Panel approves Rooney bill holding Superfund polluters accountable

TRENTON, N.J. – The Assembly Environment committee passed legislation today preventing public pension funds from investing in companies that are not meeting Superfund cleanup obligations. Corporations that file bankruptcy to avoid paying for environmental remediation are targeted by Assemblyman Kevin J. Rooney’s bill (A997).

“We cannot allow companies to benefit from state investment while they are walking away from an environmental disaster,” said Rooney (R-Bergen). “This bill sends a clear message that irresponsible behavior and dubious tactics will not be tolerated. We will hold them accountable for poisoning our environment.”

A previous version of the bill (A4814) was unanimously approved by the Assembly and the Senate during the previous legislative session, but Gov. Chris Christie did not sign it.

Rooney drafted the measure after an American-based subsidiary of an Argentinian company declared bankruptcy to avoid paying $1.4 billion to remediate a heavily polluted stretch of the Passaic River. The Diamond Alkali Company, now known as Maxus Energy, owned and operated a facility in Newark manufacturing agricultural chemicals including Agent Orange and DDT. Over decades, chemicals were dumped into the river in what is now a Superfund site.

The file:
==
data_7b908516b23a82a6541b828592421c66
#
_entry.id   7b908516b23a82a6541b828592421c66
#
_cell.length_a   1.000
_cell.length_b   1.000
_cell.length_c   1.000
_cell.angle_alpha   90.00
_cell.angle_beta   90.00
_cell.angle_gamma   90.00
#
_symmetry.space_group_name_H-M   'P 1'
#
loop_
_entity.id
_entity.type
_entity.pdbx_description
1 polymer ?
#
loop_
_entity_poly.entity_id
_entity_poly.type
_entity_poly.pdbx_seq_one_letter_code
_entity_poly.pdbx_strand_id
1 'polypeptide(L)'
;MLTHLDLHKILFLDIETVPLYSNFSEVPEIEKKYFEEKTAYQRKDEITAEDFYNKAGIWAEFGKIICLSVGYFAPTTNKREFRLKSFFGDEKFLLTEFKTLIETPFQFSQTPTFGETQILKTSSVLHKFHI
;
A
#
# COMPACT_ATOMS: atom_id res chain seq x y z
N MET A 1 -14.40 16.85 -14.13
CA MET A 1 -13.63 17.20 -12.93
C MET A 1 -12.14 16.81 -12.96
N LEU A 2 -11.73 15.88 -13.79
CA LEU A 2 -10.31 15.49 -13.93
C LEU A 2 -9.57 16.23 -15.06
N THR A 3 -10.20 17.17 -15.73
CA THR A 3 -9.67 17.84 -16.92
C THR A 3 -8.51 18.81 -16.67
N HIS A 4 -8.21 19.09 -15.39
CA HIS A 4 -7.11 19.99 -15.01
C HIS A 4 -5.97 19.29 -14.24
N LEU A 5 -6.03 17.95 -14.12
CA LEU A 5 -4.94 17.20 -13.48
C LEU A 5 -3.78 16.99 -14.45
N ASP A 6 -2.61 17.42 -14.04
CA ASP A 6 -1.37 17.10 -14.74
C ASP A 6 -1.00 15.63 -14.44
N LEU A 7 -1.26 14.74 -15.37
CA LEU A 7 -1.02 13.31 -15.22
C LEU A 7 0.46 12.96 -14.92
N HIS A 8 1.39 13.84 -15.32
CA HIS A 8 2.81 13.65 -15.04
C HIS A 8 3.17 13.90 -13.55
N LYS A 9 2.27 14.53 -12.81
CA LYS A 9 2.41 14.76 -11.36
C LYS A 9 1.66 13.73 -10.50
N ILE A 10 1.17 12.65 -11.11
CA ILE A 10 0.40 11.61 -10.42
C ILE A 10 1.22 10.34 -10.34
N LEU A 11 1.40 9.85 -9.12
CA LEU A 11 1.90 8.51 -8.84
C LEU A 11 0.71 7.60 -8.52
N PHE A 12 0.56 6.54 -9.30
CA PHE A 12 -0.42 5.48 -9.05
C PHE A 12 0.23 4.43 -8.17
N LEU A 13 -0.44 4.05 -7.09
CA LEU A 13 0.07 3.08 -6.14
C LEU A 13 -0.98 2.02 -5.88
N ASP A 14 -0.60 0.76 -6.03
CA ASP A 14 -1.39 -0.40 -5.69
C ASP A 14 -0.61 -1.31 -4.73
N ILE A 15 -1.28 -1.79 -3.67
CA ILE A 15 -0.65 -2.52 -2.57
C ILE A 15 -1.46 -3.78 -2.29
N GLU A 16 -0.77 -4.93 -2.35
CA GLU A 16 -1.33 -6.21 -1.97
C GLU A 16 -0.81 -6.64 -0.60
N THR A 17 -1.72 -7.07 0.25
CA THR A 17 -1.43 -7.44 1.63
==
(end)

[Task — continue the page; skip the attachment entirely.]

“This negligence had a devastating effect on the environment,” said Rooney. “Hundreds of thousands of gallons of dioxin were recklessly poured into the water. The poison is incredibly toxic and can take decades to degrade naturally.”

The parent company of YPF SA intentionally placed their subsidiary into bankruptcy just months after the Environmental Protection Agency announced a cleanup plan.

“These actions set a dangerous precedent,” continued Rooney. “New Jerseyans cannot be expected to clean messes made by those exploiting our system. Our state cannot afford it, and neither can our environment.”

The New Jersey pension fund owns more than 860,000 shares of YPF, valued at approximately $18 million.

The site is one of the most polluted stretches of water in the nation, and eating fish and crabs from the area is prohibited. The remediation plan is considered the one of costliest and most extensive projects ever undertaken.

The Senate approved the legislation in February.